Struggling to Sell Your Creative Work Online? You Might Be Missing This Key Ingredient

So, you’re trying to sell music, books, jewelry, or art from your website.chefs_woodleywonderworks_flickrcc

You’re religiously sharing on Pinterest, Twitter, Facebook, and Instagram.

Maybe you’ve even got a presence on Amazon, iTunes, Fine Art America, or Etsy.

But you’re not getting great results – and you’re not sure why.

After all, you’re doing what “they” advise – posting three times a day, asking interesting questions, and sharing funny memes.

But still… all you hear is crickets.

First off, let me assure you that’s very common.

Also? It’s not your fault.

See, the problem is that no one’s really spelling out how online sales work for us creative types.

I mean, everyone’s talking about tactics.

They’ll tell you how to get exposure, or how to boost your sales on some platform or another.

But those are just pieces of the puzzle; no one’s showing you the whole process.

Well, I don’t know about you, but I’m a little frustrated.

I want you to understand, and it’s actually my job to help you understand.

So let’s pull back the curtain and start hammering this all out.

It all starts with understanding the nature of sales for creatives.


Why your relationships are the backbone of your creative business

First, think about what you’re really selling.

Is it tickets to an event? The finest custom-made leather jackets? Exquisite coconut carvings?

You might exchange cash with your fans for a CD, book, or canvas – but as an artist you’re not actually selling those concrete, physical things.

What you’re really selling is warmer and fuzzier.

You’re selling feelings, experiences, memories, and personal statements.

Your followers like you and your work because of how it makes them feel.

Sure, you’ll make some sales (online or in person) just because a random stranger stumbles upon your work and decides that they love it.

But for the most part, the majority of your sales – and repeat sales – will come from people you’ve built a rapport with. That means people who know you, agree with your values and mission, and who want to support you.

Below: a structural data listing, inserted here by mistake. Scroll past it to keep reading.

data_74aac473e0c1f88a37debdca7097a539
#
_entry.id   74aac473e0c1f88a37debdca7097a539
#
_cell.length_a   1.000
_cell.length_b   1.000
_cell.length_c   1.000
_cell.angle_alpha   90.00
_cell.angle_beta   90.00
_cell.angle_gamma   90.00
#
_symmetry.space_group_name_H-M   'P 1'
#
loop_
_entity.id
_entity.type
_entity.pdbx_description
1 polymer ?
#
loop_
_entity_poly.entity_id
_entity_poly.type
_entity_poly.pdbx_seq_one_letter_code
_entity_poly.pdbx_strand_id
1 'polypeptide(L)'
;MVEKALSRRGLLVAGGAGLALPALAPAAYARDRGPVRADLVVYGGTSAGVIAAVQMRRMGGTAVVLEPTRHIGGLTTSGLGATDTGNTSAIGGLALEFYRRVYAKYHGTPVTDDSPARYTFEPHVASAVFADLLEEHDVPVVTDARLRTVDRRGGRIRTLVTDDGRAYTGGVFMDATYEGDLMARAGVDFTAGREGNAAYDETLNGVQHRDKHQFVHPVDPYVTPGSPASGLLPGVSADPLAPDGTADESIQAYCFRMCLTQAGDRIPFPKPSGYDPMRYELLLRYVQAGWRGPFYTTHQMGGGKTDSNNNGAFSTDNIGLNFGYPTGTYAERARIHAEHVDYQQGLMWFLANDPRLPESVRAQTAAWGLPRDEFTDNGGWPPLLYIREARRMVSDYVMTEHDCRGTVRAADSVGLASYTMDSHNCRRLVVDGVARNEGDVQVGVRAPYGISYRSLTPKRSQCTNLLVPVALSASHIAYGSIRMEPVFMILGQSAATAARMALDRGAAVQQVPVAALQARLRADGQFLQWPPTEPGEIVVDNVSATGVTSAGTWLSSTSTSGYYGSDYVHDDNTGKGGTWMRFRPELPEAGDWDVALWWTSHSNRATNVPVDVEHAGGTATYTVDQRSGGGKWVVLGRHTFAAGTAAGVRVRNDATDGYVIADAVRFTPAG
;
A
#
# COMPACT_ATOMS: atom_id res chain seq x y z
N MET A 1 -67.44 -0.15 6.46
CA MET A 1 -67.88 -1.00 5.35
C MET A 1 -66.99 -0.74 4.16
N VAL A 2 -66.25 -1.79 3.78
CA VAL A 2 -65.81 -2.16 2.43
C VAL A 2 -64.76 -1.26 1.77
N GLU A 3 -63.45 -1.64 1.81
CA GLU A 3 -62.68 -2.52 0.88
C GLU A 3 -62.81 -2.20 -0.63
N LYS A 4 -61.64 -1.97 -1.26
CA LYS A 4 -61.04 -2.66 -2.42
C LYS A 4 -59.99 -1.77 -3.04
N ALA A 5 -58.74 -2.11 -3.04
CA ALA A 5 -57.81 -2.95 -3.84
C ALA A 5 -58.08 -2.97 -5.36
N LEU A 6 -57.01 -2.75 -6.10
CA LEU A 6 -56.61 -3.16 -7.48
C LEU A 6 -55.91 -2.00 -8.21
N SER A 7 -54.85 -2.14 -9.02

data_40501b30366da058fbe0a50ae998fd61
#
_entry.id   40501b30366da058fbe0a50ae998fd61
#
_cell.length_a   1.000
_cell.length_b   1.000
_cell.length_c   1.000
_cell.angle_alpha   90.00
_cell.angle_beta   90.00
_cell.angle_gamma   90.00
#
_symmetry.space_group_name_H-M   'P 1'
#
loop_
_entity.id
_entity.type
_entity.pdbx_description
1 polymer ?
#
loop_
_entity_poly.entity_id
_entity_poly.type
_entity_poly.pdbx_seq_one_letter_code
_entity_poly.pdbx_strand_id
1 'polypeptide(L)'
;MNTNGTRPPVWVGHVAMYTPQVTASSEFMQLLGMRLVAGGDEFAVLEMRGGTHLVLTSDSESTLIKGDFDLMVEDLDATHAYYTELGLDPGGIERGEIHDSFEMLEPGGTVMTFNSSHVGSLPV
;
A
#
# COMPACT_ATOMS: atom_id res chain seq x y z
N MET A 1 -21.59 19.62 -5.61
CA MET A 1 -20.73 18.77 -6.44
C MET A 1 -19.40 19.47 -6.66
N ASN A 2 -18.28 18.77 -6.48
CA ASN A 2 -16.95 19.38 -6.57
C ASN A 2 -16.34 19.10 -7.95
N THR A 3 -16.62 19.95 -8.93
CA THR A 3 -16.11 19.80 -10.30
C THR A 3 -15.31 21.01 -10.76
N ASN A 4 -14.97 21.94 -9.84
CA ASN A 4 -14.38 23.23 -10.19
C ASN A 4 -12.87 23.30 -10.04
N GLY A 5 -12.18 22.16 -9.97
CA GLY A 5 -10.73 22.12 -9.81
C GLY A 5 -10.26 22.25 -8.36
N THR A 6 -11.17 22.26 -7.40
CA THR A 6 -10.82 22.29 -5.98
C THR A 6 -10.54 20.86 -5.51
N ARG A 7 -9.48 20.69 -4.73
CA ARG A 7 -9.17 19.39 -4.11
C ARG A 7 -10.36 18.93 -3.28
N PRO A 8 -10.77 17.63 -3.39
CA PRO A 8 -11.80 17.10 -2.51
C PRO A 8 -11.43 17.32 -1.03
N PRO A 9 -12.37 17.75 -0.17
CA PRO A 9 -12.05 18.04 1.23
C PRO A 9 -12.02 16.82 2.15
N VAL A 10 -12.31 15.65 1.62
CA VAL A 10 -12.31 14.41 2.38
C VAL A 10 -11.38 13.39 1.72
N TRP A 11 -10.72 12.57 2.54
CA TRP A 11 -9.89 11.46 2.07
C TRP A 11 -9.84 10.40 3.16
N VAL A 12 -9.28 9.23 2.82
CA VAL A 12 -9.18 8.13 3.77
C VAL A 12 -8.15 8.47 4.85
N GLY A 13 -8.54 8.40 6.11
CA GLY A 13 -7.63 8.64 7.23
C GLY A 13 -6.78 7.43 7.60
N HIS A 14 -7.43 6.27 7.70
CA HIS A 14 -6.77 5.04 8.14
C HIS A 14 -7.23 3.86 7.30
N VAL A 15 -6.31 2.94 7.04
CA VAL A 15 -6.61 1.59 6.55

Why does it work this way?

Because selling is emotion-based, and your audience’s feelings toward you and your work are stronger when they know, like, and trust you.

Think about it. How many times have you bought something you really didn’t need from a friend simply because you wanted to show support?

I’ve done it many times.

That means that as a creative, your relationship with your fans matters – much more than if you were hawking vacuum cleaners on eBay.

Building relationships in person is easy. You just talk to people. Make jokes. Ask them about their kids.

But how do you make sure people don’t forget about you in between those face-to-face times?

The answer is email.


How your email list powers your relationships more than any other tactic

You might be wondering, in the age of social media, why email is still so important?

It’s because no matter how many followers you’ve built up on social media, your email list is still many times more powerful in terms of building relationships and driving sales of your creative work.

There are good reasons for this.

  • You own your email list

If a social media site goes belly up or arbitrarily decides to delete your account, you’ve lost all your momentum. And when a site loses popularity because some newer and cooler competitor comes along, you’re left in a ghost town with little to show for it.

  • Email is personal and direct

Emails feel like a one-on-one conversation, even if they’re sent to many people. They go directly to your readers’ inboxes from you – there’s no social network algorithm deciding whether a particular reader will see your email in their inbox or not.

  • Email reaches everyone who’s signed up

Your emails are delivered to every person who’s raised their hands and asked for updates from you – unlike social media networks where, even if your update does show up in you followers’ feeds, they may or may not be active and see your posts when you create them.

  • Email drives high engagement

People still read most of the email they receive, and that percentage is going up because more people than ever read their email on mobile devices.

  • Email is still your most effective sales and marketing tool

Once you’ve built your list and nurtured a good relationship with the folks on it, the vast majority of your online sales will come from your email efforts, not from postings on social media. That’s true for any online business.

Sounds great, doesn’t it?

It is.

This is why the whole point of your social media efforts is to get people onto your email list, where you can build a relationship and eventually sell to them.